Deborah A. Gist, who taught and served directly in schools for more than a decade early in her career, began her service as the Rhode Island Commissioner of Elementary and Secondary Education on July 1, 2009.Previously, she served as State Superintendent of Education in the District of Columbia, beginning in June 2007. As the first state superintendent of education in the District, she was responsible for transitioning all state-level education functions to the newly formed office of the state superintendent of education and for putting into effect the accountability systems of the federal No Child Left Behind education law.
As state superintendent of education, Gist created new, progressive educator-certification polices for teachers and school administrators, allowing school districts and nonprofit organizations to apply to certify educators, and she enacted new standards for teacher-preparation programs to improve quality, expand opportunity, and encourage innovation. Gist worked with the first state board of education in the District to transition its role to that of a policy-setting body during its first year of existence, and she developed many important state-level education policies, including standards for health and physical education, world languages, arts education, and early-childhood learning.
Before taking on the role as State Superintendent, Gist served for three years as the state education officer in the District. In that role, she restored the confidence of Congress in the Tuition Assistance Grants program, resulting in a federal funding increase of more than 100 percent for a program that now serves more than 5,000 college students in the District each year. She also oversaw dramatic improvements in much-maligned child-nutrition programs in the District, including the Summer Food Service program, which was subsequently named the best-performing summer-food program in America for four consecutive years.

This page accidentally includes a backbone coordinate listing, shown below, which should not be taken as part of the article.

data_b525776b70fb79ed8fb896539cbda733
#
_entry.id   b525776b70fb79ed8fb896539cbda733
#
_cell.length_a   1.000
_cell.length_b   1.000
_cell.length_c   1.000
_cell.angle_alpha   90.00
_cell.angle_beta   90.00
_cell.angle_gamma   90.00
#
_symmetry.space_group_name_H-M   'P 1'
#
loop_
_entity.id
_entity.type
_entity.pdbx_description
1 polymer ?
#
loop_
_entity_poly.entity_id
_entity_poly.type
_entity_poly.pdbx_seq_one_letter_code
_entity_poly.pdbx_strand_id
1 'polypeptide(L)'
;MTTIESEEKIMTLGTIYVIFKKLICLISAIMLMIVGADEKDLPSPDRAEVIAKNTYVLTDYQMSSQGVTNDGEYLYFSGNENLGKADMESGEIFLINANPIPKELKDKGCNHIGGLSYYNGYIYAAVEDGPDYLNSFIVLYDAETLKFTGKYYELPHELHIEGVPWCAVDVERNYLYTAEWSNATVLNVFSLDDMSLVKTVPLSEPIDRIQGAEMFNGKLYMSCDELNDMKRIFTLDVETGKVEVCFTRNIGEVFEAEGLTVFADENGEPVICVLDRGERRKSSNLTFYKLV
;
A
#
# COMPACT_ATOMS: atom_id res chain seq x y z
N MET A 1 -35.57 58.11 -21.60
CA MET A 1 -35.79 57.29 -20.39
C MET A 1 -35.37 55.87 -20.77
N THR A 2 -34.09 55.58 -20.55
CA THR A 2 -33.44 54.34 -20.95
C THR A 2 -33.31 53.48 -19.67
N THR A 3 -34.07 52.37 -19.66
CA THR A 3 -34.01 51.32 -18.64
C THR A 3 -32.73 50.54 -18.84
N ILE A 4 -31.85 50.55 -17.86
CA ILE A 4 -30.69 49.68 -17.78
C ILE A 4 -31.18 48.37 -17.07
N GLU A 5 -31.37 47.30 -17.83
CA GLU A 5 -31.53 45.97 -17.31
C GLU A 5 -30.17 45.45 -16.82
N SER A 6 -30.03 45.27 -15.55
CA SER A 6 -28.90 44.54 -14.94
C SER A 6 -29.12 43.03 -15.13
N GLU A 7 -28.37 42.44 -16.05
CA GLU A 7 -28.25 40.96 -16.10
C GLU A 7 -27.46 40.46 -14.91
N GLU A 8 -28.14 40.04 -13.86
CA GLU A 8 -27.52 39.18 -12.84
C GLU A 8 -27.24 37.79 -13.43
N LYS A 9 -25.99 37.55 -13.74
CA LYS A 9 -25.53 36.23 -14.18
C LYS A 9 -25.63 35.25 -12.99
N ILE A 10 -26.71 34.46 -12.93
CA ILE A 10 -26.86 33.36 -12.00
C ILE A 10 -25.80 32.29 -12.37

Gist began her career in education 21 years ago, as a teacher in the Ft. Worth, Texas, elementary schools, where she focused on literacy education and applied learning. She later taught in Tampa, Florida, where she founded and directed a center on environmental education and later conceived, designed, and initiated Hillsborough Reads, which served families in 108 elementary schools in Hillsborough County. She won “Teacher of the Year” honors at her schools in both Ft. Worth and Tampa.
In addition to spending 10 years serving directly in schools, Gist was a senior policy analyst at the U.S. Department of Education. She advised the secretary and deputy secretary on top issues, analyzed proposed policy initiatives, and conducted research and feasibility studies. Gist also served as the marketing and development director of the Discovery Creek Children’s Museum, in Washington, and she later worked for the Office of the Mayor, in Washington, as the executive director of the office on volunteerism and service programs, Serve DC. While in Washington, Gist served as a volunteer mentor and a board member for Mentors, Inc.
Gist earned a master’s degree in public administration from the Harvard University Kennedy School of Government, where she was also selected as a Kennedy Fellow and received the Littauer Fellowship for academic excellence and community service. She has a Bachelor of Science degree in early-childhood education from the University of Oklahoma and a Master of Arts in elementary education, with an emphasis in curriculum, from the University of South Florida. Gist became a certified public manager, following successful completion of a joint program with the District of Columbia government and the George Washington University. In 2008, she completed a fellowship with the Broad Academy for Superintendents, which prepares talented leaders to take on executive leadership roles in urban education.
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